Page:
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TREASURIES-Yields fall as dovish central bank policy supports debt

By Karen Brettell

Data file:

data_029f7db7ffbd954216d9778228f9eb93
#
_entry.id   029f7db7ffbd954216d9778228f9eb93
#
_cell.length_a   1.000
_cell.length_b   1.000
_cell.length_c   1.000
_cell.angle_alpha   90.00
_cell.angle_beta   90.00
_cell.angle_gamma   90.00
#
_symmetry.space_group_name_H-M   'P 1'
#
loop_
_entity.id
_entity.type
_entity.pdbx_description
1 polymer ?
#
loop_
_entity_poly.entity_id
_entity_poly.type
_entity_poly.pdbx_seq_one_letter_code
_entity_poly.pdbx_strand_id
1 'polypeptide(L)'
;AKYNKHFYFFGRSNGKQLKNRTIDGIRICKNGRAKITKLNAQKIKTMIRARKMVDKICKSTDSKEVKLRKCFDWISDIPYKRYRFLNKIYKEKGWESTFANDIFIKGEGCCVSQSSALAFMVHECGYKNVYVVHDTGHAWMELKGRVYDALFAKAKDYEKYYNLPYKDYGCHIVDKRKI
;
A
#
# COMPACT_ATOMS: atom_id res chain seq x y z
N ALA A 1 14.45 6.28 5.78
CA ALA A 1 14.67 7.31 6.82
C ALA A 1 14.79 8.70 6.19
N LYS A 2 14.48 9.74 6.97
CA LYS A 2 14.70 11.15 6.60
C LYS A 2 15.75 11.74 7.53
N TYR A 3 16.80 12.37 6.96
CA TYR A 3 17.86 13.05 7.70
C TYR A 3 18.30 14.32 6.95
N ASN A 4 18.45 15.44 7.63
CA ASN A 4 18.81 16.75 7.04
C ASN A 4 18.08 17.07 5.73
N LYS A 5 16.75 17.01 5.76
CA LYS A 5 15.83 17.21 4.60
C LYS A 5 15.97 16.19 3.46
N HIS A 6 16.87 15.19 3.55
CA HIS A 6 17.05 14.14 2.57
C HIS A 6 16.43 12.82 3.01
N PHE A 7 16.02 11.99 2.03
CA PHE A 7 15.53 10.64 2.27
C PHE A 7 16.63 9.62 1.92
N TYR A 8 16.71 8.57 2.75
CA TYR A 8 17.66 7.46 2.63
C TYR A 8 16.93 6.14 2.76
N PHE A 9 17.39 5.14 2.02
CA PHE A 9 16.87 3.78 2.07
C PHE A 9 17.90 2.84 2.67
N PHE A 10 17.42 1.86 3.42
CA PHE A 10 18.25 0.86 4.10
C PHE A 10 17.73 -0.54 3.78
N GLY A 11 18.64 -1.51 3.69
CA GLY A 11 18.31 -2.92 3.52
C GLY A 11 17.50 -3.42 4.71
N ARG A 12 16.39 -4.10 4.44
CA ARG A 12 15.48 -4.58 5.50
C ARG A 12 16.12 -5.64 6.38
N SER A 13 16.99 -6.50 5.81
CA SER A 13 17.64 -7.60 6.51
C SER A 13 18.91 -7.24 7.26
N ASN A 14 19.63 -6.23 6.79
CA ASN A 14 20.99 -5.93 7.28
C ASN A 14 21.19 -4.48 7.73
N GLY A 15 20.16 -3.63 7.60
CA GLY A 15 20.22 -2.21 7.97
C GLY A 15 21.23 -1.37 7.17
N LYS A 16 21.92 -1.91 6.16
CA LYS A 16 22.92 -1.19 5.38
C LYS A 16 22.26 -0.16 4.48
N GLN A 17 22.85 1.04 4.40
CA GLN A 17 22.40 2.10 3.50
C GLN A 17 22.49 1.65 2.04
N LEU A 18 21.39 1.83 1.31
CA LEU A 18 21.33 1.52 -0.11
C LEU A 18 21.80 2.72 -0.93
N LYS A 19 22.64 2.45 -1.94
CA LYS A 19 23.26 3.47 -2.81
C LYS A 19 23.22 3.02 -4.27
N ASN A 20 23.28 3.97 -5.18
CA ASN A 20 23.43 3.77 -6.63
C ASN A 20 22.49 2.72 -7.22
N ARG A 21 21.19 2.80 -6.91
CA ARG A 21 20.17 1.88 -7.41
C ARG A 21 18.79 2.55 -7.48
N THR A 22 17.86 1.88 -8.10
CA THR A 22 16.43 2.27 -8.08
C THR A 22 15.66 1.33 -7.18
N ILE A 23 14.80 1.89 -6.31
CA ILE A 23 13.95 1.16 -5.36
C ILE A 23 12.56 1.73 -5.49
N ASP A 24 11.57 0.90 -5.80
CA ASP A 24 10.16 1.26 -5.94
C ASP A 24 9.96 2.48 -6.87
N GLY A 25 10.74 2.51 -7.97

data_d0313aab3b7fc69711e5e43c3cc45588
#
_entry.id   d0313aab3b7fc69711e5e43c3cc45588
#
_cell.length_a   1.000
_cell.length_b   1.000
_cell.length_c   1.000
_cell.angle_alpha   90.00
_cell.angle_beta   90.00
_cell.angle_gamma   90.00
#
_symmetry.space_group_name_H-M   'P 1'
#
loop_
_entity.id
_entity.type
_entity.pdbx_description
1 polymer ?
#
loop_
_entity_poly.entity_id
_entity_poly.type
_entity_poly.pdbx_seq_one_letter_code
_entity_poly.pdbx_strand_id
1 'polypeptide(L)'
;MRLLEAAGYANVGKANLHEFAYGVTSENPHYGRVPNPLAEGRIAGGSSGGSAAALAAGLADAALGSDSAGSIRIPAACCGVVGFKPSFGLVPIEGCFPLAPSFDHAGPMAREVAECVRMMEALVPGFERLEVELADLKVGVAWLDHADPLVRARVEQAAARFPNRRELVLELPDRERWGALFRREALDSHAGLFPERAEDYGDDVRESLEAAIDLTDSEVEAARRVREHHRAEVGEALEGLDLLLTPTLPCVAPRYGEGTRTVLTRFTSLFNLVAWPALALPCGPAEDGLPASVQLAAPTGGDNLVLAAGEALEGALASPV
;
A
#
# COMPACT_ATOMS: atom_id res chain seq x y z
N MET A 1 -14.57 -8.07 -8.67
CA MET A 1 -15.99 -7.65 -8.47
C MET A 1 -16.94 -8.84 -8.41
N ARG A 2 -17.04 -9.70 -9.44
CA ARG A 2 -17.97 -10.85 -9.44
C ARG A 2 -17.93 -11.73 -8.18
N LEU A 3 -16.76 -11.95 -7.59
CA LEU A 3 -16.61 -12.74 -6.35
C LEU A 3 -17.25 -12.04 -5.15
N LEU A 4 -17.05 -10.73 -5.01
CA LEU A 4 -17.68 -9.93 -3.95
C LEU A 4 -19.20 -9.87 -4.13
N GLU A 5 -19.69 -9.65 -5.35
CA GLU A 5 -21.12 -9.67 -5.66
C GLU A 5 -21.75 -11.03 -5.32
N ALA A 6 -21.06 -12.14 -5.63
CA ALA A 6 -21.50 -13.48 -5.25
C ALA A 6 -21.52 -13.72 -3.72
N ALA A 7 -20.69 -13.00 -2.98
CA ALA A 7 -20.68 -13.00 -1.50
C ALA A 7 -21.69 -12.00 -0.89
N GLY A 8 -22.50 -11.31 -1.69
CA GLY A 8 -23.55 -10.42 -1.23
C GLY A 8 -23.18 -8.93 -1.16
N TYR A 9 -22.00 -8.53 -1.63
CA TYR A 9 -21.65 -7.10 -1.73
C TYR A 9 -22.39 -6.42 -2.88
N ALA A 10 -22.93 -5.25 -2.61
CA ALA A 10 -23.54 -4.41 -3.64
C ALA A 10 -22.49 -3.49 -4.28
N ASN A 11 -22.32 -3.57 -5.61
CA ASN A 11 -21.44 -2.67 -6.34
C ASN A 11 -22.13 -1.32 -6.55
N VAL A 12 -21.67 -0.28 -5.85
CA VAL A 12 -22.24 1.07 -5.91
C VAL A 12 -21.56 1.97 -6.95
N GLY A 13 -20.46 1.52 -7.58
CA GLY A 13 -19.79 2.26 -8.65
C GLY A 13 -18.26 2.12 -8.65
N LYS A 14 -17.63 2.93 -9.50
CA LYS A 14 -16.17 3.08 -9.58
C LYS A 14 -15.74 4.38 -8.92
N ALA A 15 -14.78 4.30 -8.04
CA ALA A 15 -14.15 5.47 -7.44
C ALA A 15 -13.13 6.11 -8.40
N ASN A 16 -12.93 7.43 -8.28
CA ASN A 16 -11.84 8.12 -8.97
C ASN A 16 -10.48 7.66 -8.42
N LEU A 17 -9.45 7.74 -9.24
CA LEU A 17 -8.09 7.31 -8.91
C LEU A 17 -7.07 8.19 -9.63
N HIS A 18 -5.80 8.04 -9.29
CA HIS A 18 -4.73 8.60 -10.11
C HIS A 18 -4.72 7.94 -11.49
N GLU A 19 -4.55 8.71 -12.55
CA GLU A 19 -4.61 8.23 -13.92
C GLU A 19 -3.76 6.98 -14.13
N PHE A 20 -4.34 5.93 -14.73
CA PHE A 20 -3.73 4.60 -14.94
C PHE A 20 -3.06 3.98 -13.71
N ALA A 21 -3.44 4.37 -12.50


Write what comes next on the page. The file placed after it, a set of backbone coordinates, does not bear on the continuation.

(Adds debt ceiling talks, updates prices) * ECB expected to give dovish signal on Thursday * Fed expected to cut rates by 25 bps this month * Treasury to sell $113 billion notes this week By Karen Brettell NEW YORK, July 22 (Reuters) - U.S. Treasury yields fell on Monday and the yield curve flattened as dovish global central bank policy supported demand for government debt, with no major new events to set market direction. The European Central Bank (ECB) is expected to signal easier monetary policy when it meets on Thursday. The Federal Reserve is also seen as certain to cut its benchmark rate at its July 30-31 meeting. "The ECB as well as the Fed are both about to move into a more accommodative monetary policy stance in the very near term," said Ian Lyngen, head of U.S. rates strategy at BMO Capital Markets in New York. The Fed has signaled that a rate cut is likely as the prolonged U.S.-China trade war dents business confidence, global manufacturing slows down and inflation remains below the Fed's 2% annual target. Expectations that the U.S. central bank could make a 50 basis point cut rose last week after New York Fed President John Williams argued for fast action to stave off economic weakness, but receded after the New York Fed said the comments were not about upcoming policy action. The odds of a deeper cut also fell on Friday after the Wall Street Journal wrote that the Fed is likely to cut rates by 25 basis points and that policymakers are not prepared for a 50 basis point rate decrease. St. Louis Federal Reserve President James Bullard said on Friday he would like a 25 basis point cut to give the Fed options for later this year. Benchmark 10-year notes gained 3/32 in price to yield 2.04%, down from 2.05% late on Friday. The yield curve between two-year and 10-year notes flattened to 23 basis points, from 24 basis points on Friday. U.S. congressional and White House negotiators are close to a deal to extend the Treasury Department's borrowing authority until July 31, 2021, a source said on Monday. House Speaker Nancy Pelosi and Treasury Secretary Steven Mnuchin have been holding talks to reach a deal before Congress begins a five-week summer recess. Without such a deal, Treasury could bump up against its borrowing limit before Sept. 9, when Congress is set to return. The Treasury Department this week will sell $113 billion in short and intermediate-dated notes, including $40 billion in two-year notes on Tuesday, $41 billion in five-year notes on Wednesday and $32 billion in seven-year notes on Thursday. (Reporting by Karen Brettell; Editing by Andrea Ricci) )